Charlie was my future wife’s cat of 4 decades. Some 6 years back, when we moved in together, Charlie was aloof and prevented me, at least initially. Once she realized I was here to stay, she began accepting me. Initially, a bit stand-offish, but slowly accepting me to the point that she would lay on my lap to the dismay of my wife. My job at the time was on the street, with periods of time in the home. We soon noticed that when I was off, Charlie would groom herself too, to the purpose of producing a bald spot on her flank. On my retirement, the only time we were off was every 2 months, my wife had to come back to the hospital she worked for to do their citizenship. We would be off for 2 -3 days every 2 weeks. On our return, we would discover that Charlie had vomited all over the home, and on our bed. The reason we know this, once on birth in the home, we walked in on her vomiting. Whenever we brought out our suitcases to pack for our trip, Charlie would hide out, under the bed, the couch, or under the dining table to prevent us.
It took some time but Charlie and Bubba became great buddies. The only sign with him was on our return he wouldn’t let us out of sight. If you went to the restroom, he had to be there. He would walk with me, rubbing up against me, to the extent as to nearly trip me.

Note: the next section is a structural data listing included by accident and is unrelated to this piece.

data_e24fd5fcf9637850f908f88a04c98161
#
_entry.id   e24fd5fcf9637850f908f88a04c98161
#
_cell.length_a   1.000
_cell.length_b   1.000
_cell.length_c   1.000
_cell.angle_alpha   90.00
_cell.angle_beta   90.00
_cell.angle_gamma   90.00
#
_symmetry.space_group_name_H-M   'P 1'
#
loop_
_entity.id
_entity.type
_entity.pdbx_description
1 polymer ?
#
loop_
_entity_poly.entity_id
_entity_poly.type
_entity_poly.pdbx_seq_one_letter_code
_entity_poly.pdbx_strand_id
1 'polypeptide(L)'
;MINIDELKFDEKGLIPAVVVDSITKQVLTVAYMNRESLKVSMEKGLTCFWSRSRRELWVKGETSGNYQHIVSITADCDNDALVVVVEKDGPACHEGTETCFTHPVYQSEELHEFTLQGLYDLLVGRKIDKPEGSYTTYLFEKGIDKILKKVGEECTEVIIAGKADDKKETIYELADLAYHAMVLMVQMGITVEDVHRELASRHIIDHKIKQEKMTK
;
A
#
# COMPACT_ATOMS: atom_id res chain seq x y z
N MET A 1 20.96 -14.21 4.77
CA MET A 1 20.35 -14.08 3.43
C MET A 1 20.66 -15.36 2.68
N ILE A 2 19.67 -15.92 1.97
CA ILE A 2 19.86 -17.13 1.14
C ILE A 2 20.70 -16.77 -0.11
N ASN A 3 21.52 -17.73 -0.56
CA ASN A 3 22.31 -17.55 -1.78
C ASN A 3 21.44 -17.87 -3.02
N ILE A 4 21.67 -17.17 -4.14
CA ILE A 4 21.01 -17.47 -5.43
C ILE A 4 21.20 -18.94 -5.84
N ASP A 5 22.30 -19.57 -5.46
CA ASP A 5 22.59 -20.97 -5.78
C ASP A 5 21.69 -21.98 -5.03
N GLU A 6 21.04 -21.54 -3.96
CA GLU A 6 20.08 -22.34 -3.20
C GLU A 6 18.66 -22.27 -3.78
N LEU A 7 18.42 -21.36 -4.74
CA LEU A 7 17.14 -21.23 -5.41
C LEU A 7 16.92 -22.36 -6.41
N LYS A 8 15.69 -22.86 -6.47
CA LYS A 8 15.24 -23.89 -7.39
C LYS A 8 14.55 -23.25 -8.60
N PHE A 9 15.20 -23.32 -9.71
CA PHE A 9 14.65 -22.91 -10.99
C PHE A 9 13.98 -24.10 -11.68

In doing research, all of these are symptoms of separation anxiety in cats. Some state being orphaned or being weaned early can predispose the development of Raccoon Control. As this topic gets more study, there could be more info garnered.
Things to do would be subjective. The first thing is to get the veterinarian do a complete physical to ensure that the behavior isn’t due to some underlying physical issue. This may involve blood work, urinalysis, thyroid testing, or a blood pressure test.
Some other suggestions include making the time of passing less stressful by making changes in the normal routine. Some experts suggest that for 15 minutes before leaving and upon return home, the operator should dismiss the cat. Leaving a distracting toy can be helpful. Someone suggested hiding yummy treats in a variety of places in the home. A kitty tower with toys attached close to a window could help. Sometimes they simply enjoy seeing what is going on outside.
Some experts have said that in some situations the short-term utilization of anti-anxiety medications might be needed. You have to be aware that these aren’t labeled specifically for use in cats and should / must be prescribed and monitored by your vet.